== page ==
So here we are in the midst of another food crisis in the UK. This time it seems that we have become victims to an international food scam, where horse meat has been systematically passed off as beef. Both the Food Standards Agency and the government have been caught on the back foot and the bald truth is that we poor consumers cannot be sure of what we have been eating, for how long and from whence it came. I sense that we are seeing merely the tip of the iceberg and have been fascinated and entertained by politicians and officials squirming to justify their existence and giving reasons why someone else is to blame.
But it is one particular part of this story that I would like to discuss here. On Thursday 14 February 2013 Maria Miller, secretary of state for culture, media and sport, speaking on the BBCs Questiontime, talked about the poorest in our society being disproportionately affected by this scandal, presumably because she believes that they are the ones more likely to be buying processed foods like ready meals from the local supermarket. Of course, I’m paraphrasing, but this was the general thrust of her comment. What she said went almost unnoticed as it was tagged onto the very end of her answer on the horsemeat question. And this is not the first time I have heard this argument. I have also heard it in relation to healthy eating and the fact that some processed foods and ready meals contain high levels of salt and fat.
I can only assume that the reason for this argument is that buying a ready meal is deemed cheaper than buying other foods and making meals from scratch at home. The argument may also assume that poorer people cannot cook or are unwilling to do so. This does not ring true to me and is, at least, patronising to the poorer members of our society. No-one is being forced to buy these products; they do so out of choice and there will surely be more than one reason for doing so.
So are ready meals the cheaper option? I decided to try an experiment to find out. I make my own version of Lasagne for my family regularly and I began to wonder whether buying a readymade version would indeed be cheaper. I chose an Asda low calorie Lasagne ready meal (400g) with which to make my comparison, which costs £2.05 at the time of writing this article. On the face of it this does appear to be reasonably cheap, and convenient – just pop in the microwave or oven straight from the fridge. If you are on your own and want a quick and easy meal for one this seems ideal.
I have listed all the fresh ingredients I use to make my homemade Lasagne and noted their cost below. Of course, I need to estimate the cost of most items – cheese for example, as I only use a proportion of the whole pack to make the meal. You will have to trust that I have made my estimations as honestly and accurately as possible. I do not pretend that this is a scientific experiment.
Ingredients (All from ASDA) – Serves 4: Cost:
6 x Lasagne Sheets (Asda) £0.16 (18 sheet pack for 50p)
1 x 500g Pack Extra Lean Minced Beef (Asda) £4.001 x Large Onion £0.30
1 x Red Pepper (Optional) £0.801 x 400g Tin Chopped Tomatoes (Smart Price)(Asda) £0.31
1 x Heaped Tablespoon Tomato Puree (Asda) £0.10 (Approx 20% of 48p Tube)1 x Tablespoon Balsamic Vinegar (Asda) £0.05 (Approx 5% of £1.00 Bottle)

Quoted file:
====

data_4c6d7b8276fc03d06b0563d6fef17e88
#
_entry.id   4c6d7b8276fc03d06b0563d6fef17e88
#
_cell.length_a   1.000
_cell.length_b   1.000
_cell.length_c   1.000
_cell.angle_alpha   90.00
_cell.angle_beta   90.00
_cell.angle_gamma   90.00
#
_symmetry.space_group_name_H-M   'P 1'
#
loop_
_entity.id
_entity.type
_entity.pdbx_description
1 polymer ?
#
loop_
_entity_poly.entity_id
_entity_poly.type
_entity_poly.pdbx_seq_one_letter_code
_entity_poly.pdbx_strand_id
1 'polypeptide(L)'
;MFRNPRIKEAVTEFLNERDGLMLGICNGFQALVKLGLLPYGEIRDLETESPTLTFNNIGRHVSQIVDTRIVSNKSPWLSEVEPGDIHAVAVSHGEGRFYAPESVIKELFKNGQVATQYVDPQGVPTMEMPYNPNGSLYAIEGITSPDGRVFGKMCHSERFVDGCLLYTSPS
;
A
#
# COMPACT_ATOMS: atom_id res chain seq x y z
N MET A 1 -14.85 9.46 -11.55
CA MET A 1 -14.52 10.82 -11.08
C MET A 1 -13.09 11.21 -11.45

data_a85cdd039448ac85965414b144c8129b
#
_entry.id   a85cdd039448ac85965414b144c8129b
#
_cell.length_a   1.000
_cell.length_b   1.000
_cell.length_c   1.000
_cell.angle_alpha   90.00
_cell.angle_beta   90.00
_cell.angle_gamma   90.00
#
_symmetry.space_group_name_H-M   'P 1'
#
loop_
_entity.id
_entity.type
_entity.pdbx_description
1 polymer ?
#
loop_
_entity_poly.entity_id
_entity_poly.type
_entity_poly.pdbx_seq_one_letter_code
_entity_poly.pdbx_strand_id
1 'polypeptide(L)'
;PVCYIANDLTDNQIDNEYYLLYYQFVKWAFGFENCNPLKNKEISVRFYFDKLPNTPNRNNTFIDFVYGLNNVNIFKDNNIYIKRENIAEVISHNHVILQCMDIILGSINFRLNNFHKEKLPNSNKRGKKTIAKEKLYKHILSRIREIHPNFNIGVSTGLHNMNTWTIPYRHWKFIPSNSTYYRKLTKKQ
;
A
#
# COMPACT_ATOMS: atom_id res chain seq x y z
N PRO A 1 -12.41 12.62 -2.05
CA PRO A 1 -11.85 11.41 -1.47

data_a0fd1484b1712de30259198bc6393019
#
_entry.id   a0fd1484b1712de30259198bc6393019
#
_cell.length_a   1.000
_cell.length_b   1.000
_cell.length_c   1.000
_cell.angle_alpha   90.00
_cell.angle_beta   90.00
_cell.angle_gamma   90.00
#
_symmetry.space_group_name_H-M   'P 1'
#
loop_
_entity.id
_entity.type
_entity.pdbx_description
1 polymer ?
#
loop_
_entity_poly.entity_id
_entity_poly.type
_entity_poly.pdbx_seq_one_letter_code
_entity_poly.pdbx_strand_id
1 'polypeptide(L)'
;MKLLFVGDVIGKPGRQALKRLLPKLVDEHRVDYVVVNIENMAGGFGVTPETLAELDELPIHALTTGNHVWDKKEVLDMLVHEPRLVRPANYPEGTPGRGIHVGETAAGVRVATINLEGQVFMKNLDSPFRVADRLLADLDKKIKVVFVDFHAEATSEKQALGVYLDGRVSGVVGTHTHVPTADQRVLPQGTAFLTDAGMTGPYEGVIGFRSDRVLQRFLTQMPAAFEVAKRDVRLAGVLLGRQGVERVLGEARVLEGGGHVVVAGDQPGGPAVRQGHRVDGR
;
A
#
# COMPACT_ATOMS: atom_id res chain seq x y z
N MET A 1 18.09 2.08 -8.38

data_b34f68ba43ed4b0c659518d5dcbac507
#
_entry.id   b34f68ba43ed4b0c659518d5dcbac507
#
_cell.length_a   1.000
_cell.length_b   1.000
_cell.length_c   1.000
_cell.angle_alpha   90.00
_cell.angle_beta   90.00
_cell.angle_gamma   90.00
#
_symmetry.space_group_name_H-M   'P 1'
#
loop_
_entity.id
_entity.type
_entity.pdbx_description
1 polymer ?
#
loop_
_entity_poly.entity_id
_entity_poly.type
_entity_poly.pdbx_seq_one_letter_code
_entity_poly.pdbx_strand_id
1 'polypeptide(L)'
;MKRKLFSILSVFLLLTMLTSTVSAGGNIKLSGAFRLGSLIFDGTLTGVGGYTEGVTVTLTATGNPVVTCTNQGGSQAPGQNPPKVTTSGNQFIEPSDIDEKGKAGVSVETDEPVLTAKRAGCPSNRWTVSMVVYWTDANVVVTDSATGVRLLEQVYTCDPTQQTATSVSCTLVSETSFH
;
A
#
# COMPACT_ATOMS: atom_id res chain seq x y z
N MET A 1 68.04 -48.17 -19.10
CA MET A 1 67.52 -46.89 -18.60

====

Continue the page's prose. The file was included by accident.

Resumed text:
Sprinkle of Oregano (Asda) Negligible1 x Tablespoon of Olive Oil (Optional)(Asda) Negligible
125g Cheddar Cheese (Grated)(Asda) £0.68 (Approx 25% of £2.75 Block)¼ Block of Butter (Asda) £0.25 (Approx 25% of 98p Block)
1 x Heaped Tablespoon Plain Flour (Asda) Negligible¼ Pint Semi-Skimmed Milk (Asda) £0.12 (Approx 25% of 49p Pint)
Pinch of Salt and Black Pepper Negligible
These ingredients make four good portions of Lasagne. Therefore a single portion costs £1.69, which is 36p less than the Lasagne ready meal at £2.05. Each portion can be separated and frozen as an individual meal for future use and easily reheated once completely thawed. I have not chosen the cheapest ingredients here. There are cheaper options out there so this meal can be made for less, but also for much more depending upon the brand of the ingredients used.
It is clear to me that making this meal at home with good ingredients is more cost effective and healthier than buying a boxed meal. However, I will acknowledge that there is a significant cost involved in the initial purchase of the required ingredients - £14.49 in fact (based upon the above scenario). You cannot buy a tablespoon of olive oil, for example. A 250ml bottle of Asda’s own olive oil costs £1.38 but will last a long time and can be used to cook many, many meals. Therefore, once all the necessary ingredients are in your kitchen cupboard you can forget about them. Buy a family of four a boxed Lasagne each on only two occasions and you have already spent more than the total cost of stocking your kitchen cupboard with all the above ingredients. Add to this the health benefits and the sense of achievement in being able to cook for yourself and, in my opinion, there is no contest.
I do not believe that cost can be used as an excuse for not making this Lasagne at home. Maybe some people are just too busy; and that’s fine. Some may prefer the ready meal: that’s fine too. But there are a significant number of people in our country who buy these products simply because they do not know how to cook or cannot be bothered to cook. In either case it is an indictment of our society. We should get back to buying good local produce, support our butchers, markets and grocers and cook food for ourselves. Then we will not have to worry so much about what we are being fed by an international manufacturing machine that is more interested in profit margin than the good of our health.